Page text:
This is something I've been kicking around for a while now. I've referenced the idea in a few posts already, but I haven't really developed the idea anywhere yet. I started writing another post and realised that I needed to write this one first.
I realised the importance of how a ruleset positions itself relative to the fiction from playing D&D 4e. (Don't worry, this won't go into rant territory, especially since this subject is what made me realise that my not liking 4e is a matter of my own temperament rather than due to any faults in the game itself.) I didn't like what was happening in that campaign, and my understanding of how we were playing and of how the ruleset interacted with our preferred play styles has been slowly developing since.
4e's attitude to the fiction is that it's interchangeable. The fiction might not be interchangeable to the players, but the rules will smoothly function pretty much regardless of what fictional fluff you dress them up in.[1. This is an advantage of the system to some people. I'm not saying they're playing wrong, only that it's a disadvantage for how I want to play, as we'll see.] I know that many people object to the term "fluff", and I tend to agree with them, but in this case I think the term is accurate. 4e makes a hard distinction between crunch and fluff, and they only intermingle during the design process, whether that is the original design of the class Powers or the process of homebrewing new stuff.
For my own enjoyment I prefer a system that has a constant and fluid exchange between the fiction and the mechanics during play, with fiction getting the first shot at defining the game reality. In order to do that the system has to let me make choices based directly on the fiction rather than on the mechanics. The mechanics of such a system support and help adjudicate those fiction-based decisions. In short, I must be able to make reasonable decisions based on my character's understanding of the world they inhabit, and know that the mechanics will support my choice.
In contrast, there are systems that require rules handling before the player can decide on a course of action. 4e is the nearest example to hand. In combat, you can't say, "I close with the troll and hack off the arm holding its victim!" Actually, you can say that, but I doesn't mean anything yet. You still have mechanical decisions to make after such an announcement: whether that's a normal move, a shift, or a charge; which squares your character will pass through (possibly triggering traps or opportunity attacks); and which Power will be used for the attack. Similarly, drinking a healing potion isn't a decision that can be made absent of mechanical considerations in 4e: you have to have healing surges left for a healing potion to have any effect.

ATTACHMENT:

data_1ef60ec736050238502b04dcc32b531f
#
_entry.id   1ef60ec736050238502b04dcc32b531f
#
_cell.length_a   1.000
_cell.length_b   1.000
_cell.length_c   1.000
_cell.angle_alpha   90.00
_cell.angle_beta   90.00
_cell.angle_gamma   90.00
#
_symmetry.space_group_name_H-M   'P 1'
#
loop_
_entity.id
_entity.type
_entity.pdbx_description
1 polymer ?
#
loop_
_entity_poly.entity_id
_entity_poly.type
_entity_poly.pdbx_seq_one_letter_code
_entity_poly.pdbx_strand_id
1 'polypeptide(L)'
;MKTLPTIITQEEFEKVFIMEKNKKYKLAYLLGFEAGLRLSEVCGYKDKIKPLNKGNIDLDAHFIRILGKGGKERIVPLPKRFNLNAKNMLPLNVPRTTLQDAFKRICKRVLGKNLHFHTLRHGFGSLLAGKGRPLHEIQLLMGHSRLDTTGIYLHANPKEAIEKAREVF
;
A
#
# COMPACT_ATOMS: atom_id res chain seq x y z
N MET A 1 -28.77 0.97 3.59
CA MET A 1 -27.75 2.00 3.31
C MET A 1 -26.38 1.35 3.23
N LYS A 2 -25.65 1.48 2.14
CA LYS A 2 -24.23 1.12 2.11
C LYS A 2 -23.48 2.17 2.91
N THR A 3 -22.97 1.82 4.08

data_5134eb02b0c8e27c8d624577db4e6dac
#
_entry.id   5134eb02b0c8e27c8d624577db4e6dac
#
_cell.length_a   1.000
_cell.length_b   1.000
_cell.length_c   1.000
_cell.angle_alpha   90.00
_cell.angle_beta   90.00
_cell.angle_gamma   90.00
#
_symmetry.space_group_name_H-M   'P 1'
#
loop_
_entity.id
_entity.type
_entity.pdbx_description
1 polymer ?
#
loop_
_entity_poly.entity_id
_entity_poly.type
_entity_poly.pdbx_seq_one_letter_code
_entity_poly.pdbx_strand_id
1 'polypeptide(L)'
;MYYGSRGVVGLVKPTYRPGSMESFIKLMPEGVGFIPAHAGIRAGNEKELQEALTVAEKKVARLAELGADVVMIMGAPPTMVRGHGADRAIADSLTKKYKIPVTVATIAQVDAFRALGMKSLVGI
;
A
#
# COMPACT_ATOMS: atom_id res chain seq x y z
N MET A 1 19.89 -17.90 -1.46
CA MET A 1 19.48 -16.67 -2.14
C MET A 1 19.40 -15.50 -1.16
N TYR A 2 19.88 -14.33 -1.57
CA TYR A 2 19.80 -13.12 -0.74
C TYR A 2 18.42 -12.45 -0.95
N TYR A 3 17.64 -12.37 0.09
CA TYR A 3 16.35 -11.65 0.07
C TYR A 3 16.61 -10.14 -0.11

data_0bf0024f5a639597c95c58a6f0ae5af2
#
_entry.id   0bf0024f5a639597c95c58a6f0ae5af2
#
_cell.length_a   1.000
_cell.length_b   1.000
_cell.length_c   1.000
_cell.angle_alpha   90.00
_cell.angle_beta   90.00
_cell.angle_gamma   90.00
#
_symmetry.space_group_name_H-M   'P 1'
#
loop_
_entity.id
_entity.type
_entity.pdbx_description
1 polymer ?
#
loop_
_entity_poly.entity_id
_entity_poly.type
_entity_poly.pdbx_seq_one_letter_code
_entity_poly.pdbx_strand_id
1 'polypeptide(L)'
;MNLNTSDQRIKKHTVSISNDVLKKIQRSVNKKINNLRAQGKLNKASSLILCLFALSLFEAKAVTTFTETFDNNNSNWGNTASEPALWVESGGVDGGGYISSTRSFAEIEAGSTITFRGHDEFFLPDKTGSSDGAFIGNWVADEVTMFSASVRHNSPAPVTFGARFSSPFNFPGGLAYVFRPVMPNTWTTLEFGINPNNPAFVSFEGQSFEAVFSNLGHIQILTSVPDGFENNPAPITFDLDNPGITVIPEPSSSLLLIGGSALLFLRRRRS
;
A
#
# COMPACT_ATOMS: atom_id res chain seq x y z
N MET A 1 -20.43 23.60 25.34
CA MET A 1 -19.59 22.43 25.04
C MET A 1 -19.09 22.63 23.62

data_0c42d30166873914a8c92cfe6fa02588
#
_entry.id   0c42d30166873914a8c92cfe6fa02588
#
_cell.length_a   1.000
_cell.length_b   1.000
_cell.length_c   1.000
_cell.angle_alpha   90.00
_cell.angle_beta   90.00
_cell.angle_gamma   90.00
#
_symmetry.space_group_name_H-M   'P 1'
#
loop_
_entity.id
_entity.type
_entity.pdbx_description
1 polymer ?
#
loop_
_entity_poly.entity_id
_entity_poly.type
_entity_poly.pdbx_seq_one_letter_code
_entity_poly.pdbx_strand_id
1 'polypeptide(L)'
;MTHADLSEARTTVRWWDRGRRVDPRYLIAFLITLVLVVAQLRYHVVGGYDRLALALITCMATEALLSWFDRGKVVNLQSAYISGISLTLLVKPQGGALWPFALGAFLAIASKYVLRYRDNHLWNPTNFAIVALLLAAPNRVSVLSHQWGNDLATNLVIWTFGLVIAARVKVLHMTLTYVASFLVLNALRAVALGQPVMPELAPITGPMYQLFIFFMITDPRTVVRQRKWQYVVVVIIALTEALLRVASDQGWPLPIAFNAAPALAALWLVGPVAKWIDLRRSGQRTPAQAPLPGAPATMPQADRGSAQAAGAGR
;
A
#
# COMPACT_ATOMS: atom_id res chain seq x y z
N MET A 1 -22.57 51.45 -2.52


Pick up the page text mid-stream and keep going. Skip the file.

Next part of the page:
In such a system, there is no direct and unambiguous translation between a fictional declaration and the mechanical implementation of the action. The way the system works, my focus on making a statement of fiction does not move the game forward, but actually slows it down.
Sometimes the mechanics of such systems actually contradict the fiction, such as in the case of the healing potion. At those times my decision cannot be based on the fiction, as the healing surge mechanics have priority over the fictional "truth" that drinking this magic potion will heal wounds.[1. Some of you may have houseruled this already. That's great, but my point still stands: There are systems—4e is one of them—that put mechanics before fiction.] I have to reference the mechanics first in order to make a "good" choice about whether I should use the potion now or later. The fiction is secondary, and possibly irrelevant to making the choice.
Having written all that, I saved it and left it alone to simmer before I wrote the conclusion only to quite serendipitously discover a post of Joshua's from two months back on the very same subject. In RPG Rules and the Direction of Causality he describes how causality can flow either from the game world to the rules, or from the rules to the game world. It can never be both at the same time, although play styles may switch back and forth and a single system can contain both rules that respect the game world and rules that insist on superseding it.
As usual, Joshua cuts right to the heart of things while I beat around the bush, so go read his post. Essentially, I'm saying here that I prefer that causality flow from the fiction to the rules, and that I prefer systems that have a majority of rules that support that style of play.
There's no pithy term that I can extract from that article, unfortunately. Scott of A Butterfly Dreaming wrote a post entitled The Rules Gap in response to Joshua's post, in which he coined the terms "game fits the rules" and "rules fit the game" to describe the distinction. I find that ambiguous, and I think that ambiguity is why I disagree with where he goes from there. I suppose I'll stick with "fiction first", or just addressing causality explicitly.